It seems to me that most authorities agree with Rema that the owner must pay the full wages, and not like Sema that he only pays half. But if so, we have to ask why. Sema’s logic seems compelling: neither party could anticipate the loss so they should share in the loss. Rav Yechiel Michel Epstein (19th cen., Lithuania; Aruch Ha-Shulchan, Choshen Mishpat 334:10) argues that a worker or teacher is hired to perform a specific job. He is required to be available and ready to do that job. If he is, then despite any external duress such as a makat medinah he has fulfilled his responsibilities. However, if the teacher flees due to an epidemic then the teacher forfeits his wages for that time (Maharam of Rothenburg only discusses when the student flees).

IV. Tuition Refunds

Because there are different opinions, it is difficult to force anyone to forfeit money they already hold. If someone prepays tuition, he could face a school that insists they follow a view that allows them to keep the money. If a teacher already received his salary, he can say that he follows a view that awards him full pay. This directly affects our conclusion.

Rav Ovadiah Yosef Toledano (a grandson of Rav Ovadiah Yosef, in his Meshiv Mishpat, no. 47) discusses events in a hall canceled due to Operation Cast Lead in 2008-9. In general, I benefited from his encyclopedic presentation of the sources, in his grandfather’s style. In his conclusion, he discusses the salaries of teachers whose school was canceled by government order during this wartime. He says that if a teacher knows that he would not have taught during the war due to fear, he cannot ask for his salary in good faith (as per Rav Epstein above). However, if he believes he would have taught if school was in session, then if he was already paid he can keep his full salary (as per Rema). If he was not yet paid, then the school can say they follow the Sema that the teacher only receives half salary. This all assumes that there is no overriding custom or local law on the subject.

Rav Toledano was discussing schools paying teachers, not parents paying tuition to schools. If we assume that the halachic calculation is the same, then if the school would have closed during the pandemic regardless of government closure, the parents do not need to pay tuition for that time period (as per Rav Epstein). If the school would have remained open if not for government closure, then if the parents prepaid tuition they cannot ask for a refund (as per Rema). But if they did not prepay tuition, they can follow Sema and pay only half of tuition for that time period.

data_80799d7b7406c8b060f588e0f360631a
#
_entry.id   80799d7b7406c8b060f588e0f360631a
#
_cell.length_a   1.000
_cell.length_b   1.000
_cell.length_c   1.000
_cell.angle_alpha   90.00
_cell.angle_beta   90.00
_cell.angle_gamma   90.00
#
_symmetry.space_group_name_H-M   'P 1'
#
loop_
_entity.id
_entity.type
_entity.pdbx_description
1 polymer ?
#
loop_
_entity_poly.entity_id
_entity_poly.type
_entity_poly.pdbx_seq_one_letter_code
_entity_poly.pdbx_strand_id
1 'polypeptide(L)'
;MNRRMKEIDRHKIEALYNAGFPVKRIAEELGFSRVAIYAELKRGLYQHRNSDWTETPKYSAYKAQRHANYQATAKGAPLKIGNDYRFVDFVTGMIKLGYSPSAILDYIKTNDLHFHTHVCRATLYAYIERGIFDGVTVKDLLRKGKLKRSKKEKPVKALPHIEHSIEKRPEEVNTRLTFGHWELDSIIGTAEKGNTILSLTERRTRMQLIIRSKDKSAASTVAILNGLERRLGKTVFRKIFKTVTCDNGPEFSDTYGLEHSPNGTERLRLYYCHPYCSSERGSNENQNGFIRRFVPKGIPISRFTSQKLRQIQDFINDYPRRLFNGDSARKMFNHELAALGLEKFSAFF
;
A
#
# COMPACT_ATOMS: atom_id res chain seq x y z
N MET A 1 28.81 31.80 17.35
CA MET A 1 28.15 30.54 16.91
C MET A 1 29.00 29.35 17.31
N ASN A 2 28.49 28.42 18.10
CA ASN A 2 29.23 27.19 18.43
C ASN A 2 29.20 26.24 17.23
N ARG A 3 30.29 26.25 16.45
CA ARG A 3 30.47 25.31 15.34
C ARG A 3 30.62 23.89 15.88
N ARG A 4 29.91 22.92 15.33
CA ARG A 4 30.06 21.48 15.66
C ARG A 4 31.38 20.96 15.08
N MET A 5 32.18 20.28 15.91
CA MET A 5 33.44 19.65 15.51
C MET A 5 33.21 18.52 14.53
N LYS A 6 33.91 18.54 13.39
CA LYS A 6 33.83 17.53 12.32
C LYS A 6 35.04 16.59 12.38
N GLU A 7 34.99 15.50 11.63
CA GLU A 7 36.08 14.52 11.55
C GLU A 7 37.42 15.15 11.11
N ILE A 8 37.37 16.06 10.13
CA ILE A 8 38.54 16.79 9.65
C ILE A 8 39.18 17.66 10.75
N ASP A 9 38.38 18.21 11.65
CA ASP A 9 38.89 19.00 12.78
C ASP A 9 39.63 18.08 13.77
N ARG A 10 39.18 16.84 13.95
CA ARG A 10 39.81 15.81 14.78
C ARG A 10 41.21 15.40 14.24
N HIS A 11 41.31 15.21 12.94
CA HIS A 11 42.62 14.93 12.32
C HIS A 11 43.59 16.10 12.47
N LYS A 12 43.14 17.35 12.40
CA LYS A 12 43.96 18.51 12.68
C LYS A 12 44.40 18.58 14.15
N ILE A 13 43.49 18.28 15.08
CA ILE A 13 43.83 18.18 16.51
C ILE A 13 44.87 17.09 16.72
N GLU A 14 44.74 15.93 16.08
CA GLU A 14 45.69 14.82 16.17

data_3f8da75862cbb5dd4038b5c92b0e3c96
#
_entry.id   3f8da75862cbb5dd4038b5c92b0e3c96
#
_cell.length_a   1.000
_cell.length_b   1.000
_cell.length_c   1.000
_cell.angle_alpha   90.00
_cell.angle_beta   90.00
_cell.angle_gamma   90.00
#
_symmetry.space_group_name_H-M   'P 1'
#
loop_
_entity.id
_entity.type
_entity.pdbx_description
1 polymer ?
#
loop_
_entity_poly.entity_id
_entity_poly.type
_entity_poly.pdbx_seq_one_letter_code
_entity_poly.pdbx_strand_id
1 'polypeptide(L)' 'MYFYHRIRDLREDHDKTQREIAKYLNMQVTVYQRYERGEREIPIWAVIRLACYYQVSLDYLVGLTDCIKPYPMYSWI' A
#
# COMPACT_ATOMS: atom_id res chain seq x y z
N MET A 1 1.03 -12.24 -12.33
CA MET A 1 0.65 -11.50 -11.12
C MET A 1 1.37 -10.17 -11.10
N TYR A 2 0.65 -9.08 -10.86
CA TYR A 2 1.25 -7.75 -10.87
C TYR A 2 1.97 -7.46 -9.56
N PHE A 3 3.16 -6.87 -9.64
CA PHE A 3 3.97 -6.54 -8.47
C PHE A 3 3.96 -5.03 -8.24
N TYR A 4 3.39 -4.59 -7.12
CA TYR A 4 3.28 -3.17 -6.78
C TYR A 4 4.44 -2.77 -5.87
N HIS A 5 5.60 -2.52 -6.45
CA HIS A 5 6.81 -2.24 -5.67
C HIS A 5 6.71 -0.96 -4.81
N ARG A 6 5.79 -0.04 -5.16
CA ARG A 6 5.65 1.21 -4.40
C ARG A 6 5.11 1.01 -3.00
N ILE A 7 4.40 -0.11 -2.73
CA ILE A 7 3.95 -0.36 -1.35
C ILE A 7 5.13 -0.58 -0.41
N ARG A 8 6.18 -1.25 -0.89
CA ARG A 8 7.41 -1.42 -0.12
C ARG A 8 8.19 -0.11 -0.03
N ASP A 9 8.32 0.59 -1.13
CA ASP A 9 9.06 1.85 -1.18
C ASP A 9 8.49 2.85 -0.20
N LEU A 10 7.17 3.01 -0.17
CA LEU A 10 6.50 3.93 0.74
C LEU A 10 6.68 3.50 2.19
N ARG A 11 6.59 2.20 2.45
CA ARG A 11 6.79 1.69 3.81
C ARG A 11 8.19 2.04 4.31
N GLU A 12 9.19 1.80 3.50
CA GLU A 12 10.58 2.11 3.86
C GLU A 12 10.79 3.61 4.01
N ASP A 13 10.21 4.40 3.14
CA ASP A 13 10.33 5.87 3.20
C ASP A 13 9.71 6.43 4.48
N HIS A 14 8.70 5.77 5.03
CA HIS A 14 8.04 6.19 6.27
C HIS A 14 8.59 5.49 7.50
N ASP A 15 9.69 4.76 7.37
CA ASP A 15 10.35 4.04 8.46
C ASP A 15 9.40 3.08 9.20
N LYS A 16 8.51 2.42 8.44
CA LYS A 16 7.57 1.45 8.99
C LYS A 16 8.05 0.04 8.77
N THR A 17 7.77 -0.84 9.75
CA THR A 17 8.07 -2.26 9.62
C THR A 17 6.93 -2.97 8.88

However, a further complication arises from schools that continued teaching remotely during the pandemic. An argument can be made that parents must pay for the cost of a remote education and treat only the difference between remote education and in-person education as above (either none, half or full). On the other hand, an argument can be made that for the schools in question, the cost of remote learning is full tuition because they still had other overhead that they needed to cover. (Rav Shlomo Aviner suggested this argument to me in private correspondence, and the Vaad HaRabbonim of Queens, in a ruling dated June 1, 2020 (section 1, par. 4), seems to adopt this approach as well.) According to this second view, regardless parents must pay full tuition for the education received during the pandemic.

V. Institutions and Refunds

Significantly, we must raise Rav Hershel Schachter’s point (in a responsum dated April 8, 2020) that demanding tuition refunds would cause the entire communal education system to collapse. The schools simply lack the money. It is irresponsible to allow for tuition refunds and ultimately more expensive, as new schools will require startup funding. The only question is how much of the tuition counts as charity, for ma’aser purposes, which can be calculated based on the above considerations.

Many people have raised the issue of schools receiving PPP loans from the government to cover primarily salary expenses. We should look at a forgivable PPP loan as a donation. When a school receives a large donation, parents still have to pay tuition because the donation does not affect the parents’ contract with the school. However, it would affect the school’s finances and, depending on each institution’s stability, might remove the communal need for charity. If a school is able to maintain stable finances, it should think about providing tuition refunds because many parents in the community have suffered catastrophic financial losses. I know of one school that sent 5% tuition refund checks to all parents. Additionally, a PPP loan might remove the penalty on teachers who would not have taught due to fear. They cannot ask for their salary from parents but they can ask for it from government funds specifically designated for that purpose.

Of course, all this represents one person’s thoughts and must be set aside by the decisions of a responsible beit din that is tasked with answering this question.


Rabbi Gil Student is editor of www.TorahMusings.com.